For two years, he taught government and politics at Annapolis High School. He has previously served on the Anne Arundel County Democratic Central Committee. He became a Ward 5 resident in June 2016.

Brooks Schandelmeier, former president of the District 30 Democratic Club, is one of three candidates vying for the vacant Ward 5 Annapolis City Council seat.
Brooks Schandelmeier, former president of the District 30 Democratic Club, is one of three candidates vying for the vacant Ward 5 Annapolis City Council seat. (Courtesy photo)

Brooks Schandelmeier

A health care policy worker and former bartender, Brooks Schandelmeier has nearly a decade of experience in Annapolis politics. And at 30, he is the youngest candidate of the bunch.

After moving to the city in 2012, he joined the District 30 Democratic Club, Anne Arundel County Young Democrats and Anne Arundel County Democratic Central Committee. He later became the president of the District 30 club and Young Democrats and treasurer of the central committee.

During his political work, Schandelmeier has testified before committees in both the Maryland General Assembly’s chambers and before local governments. His topics included issues such as banning polystyrene containers, the Maryland Trust Act and paid sick leave for Maryland workers, among others. He has also served on the Eastport and Forest Drive Communities and Governmental Agencies Task Force, a citizen group focused on addressing local traffic problems in Annapolis.

Schandelmeier is a 2012 graduate of St. Mary’s College of Maryland, where he earned a bachelor’s degree in political science. He has previously interned for a Democratic fundraising firm. Since 2017, he has worked to expand health care access in Washington, D.C. with the American Hospital Association.

He has lived in Ward 5 since 2013.

Maria Casasco moved from Argentina to Annapolis in 1988 with her three children.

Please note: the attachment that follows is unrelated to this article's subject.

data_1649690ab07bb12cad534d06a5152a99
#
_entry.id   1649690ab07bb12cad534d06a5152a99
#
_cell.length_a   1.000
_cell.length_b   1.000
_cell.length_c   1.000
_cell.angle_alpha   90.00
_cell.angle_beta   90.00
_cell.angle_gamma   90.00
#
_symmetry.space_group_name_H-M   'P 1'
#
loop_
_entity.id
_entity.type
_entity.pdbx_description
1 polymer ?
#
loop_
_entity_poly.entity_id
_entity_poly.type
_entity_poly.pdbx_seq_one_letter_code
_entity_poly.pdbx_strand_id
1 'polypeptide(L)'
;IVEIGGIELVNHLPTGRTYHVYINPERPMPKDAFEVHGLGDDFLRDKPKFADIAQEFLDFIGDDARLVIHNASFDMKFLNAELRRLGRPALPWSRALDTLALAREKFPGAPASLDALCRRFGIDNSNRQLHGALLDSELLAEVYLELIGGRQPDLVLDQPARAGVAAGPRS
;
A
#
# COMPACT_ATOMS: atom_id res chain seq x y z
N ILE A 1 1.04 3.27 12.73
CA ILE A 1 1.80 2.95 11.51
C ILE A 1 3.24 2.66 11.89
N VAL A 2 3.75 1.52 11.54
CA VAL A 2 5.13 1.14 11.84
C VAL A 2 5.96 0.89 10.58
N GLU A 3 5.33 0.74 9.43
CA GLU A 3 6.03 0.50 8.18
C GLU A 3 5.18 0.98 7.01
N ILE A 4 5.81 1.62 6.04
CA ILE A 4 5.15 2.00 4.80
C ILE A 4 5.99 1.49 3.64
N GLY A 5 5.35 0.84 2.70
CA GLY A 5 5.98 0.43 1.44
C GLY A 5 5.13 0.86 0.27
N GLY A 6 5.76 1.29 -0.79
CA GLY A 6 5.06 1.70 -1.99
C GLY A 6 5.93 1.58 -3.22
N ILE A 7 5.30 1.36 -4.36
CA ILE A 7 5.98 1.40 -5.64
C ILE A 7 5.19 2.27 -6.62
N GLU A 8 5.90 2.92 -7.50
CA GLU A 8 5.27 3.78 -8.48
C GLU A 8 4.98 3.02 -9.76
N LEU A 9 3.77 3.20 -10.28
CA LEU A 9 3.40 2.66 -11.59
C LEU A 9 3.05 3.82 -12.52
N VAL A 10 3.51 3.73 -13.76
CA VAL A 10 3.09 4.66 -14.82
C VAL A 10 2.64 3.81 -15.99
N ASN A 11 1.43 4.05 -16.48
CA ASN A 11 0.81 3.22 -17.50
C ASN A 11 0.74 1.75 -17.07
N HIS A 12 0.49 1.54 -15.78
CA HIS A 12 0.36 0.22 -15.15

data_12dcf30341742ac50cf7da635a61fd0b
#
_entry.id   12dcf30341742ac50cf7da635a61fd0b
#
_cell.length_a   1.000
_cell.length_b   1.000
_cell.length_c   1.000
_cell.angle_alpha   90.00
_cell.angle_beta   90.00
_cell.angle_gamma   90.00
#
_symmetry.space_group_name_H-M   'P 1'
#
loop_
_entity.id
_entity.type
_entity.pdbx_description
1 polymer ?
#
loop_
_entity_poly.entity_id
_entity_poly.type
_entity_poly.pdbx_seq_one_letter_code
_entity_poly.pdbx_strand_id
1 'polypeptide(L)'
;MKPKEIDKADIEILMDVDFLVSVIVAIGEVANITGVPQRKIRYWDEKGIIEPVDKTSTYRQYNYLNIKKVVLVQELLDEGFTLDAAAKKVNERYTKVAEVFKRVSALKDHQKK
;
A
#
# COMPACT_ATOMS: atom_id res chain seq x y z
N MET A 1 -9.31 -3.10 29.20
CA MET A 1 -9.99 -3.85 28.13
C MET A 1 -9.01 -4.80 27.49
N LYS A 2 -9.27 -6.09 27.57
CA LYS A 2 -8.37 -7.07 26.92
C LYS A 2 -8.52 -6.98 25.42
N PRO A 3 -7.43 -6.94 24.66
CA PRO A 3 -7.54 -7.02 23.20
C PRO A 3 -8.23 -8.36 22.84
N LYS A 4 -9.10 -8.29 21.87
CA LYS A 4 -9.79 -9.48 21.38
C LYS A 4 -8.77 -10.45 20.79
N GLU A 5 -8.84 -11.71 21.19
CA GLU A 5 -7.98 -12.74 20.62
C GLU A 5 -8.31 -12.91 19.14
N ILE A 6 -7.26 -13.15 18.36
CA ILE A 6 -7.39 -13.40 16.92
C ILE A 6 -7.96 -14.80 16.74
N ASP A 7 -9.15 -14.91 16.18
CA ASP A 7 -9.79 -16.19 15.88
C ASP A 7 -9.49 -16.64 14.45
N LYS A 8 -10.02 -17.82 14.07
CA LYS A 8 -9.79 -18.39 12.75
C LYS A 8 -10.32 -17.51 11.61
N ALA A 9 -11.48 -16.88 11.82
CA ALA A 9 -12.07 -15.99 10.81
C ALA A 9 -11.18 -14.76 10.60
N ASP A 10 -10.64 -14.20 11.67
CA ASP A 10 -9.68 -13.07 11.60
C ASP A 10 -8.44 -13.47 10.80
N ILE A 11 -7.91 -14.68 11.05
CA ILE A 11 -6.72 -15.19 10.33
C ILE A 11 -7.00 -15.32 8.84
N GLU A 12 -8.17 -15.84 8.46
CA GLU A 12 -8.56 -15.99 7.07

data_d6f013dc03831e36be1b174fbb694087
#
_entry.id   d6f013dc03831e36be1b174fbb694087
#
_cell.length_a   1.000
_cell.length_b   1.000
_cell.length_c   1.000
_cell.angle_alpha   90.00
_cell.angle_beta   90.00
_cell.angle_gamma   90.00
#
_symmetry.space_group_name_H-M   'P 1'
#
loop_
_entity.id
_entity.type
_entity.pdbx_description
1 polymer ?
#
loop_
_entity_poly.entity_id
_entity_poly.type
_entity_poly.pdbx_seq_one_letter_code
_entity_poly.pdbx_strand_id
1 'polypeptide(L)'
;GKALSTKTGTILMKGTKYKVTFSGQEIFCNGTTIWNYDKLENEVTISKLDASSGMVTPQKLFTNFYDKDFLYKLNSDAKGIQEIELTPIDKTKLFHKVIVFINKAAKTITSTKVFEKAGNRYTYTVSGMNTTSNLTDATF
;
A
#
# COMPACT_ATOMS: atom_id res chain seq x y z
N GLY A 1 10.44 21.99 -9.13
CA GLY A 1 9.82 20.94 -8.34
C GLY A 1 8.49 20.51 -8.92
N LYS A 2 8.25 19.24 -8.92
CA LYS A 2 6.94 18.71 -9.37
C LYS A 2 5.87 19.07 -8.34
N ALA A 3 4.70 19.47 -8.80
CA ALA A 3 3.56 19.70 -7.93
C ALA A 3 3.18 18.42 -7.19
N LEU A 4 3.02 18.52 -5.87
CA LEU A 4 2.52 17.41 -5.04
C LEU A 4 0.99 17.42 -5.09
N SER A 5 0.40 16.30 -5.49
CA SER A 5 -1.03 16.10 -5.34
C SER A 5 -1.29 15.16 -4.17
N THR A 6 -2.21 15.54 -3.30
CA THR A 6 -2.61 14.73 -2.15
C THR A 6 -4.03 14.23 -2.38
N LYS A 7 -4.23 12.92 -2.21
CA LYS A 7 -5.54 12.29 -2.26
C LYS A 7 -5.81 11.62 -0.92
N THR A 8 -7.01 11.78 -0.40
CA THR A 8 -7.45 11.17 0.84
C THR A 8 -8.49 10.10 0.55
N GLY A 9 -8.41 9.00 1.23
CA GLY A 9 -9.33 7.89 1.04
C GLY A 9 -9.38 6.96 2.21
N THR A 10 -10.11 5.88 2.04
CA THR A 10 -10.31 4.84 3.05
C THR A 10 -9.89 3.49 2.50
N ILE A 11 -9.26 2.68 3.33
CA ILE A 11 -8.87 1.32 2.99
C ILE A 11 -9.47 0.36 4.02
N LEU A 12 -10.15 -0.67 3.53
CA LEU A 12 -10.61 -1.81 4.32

Maria Casasco moved from Argentina to Annapolis in 1988 with her three children. (Ariana Perez / Capital Gazette)

Maria Casasco

Maria Casasco has spent the better part of the last 25 years advocating for the Annapolis and Anne Arundel Hispanic communities.

Before she retired as the immigrant and multicultural affairs officer for Anne Arundel County last year, Casasco, 70, served as the Hispanic/Latino liaison for Anne Arundel County from 2007 to 2017.

Soon after immigrating from Argentina in 1988 with her three children, Casasco became the addictions prevention coordinator and project director of the Anne Arundel County Department of Health’s Hispanic Initiative for Behavioral Health. A decade later, she helped found the Organization of Hispanic/Latin Americans of Anne Arundel County, OHLA, which focuses on risk-reduction strategies.

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She earned a bachelor’s degree in psychology from the John F. Kennedy University in Buenos Aires. She has been certified and credentialed in several addiction-related programs in the United States.

This summer, Casasco was elected president of the board of directors for the Center of Help, a nonprofit organization focused on providing educational, economic and social services to residents. She also runs Pinnacle Language Consulting, providing language access services to government agencies.

Casasco has lived in Ward 5 since 1994.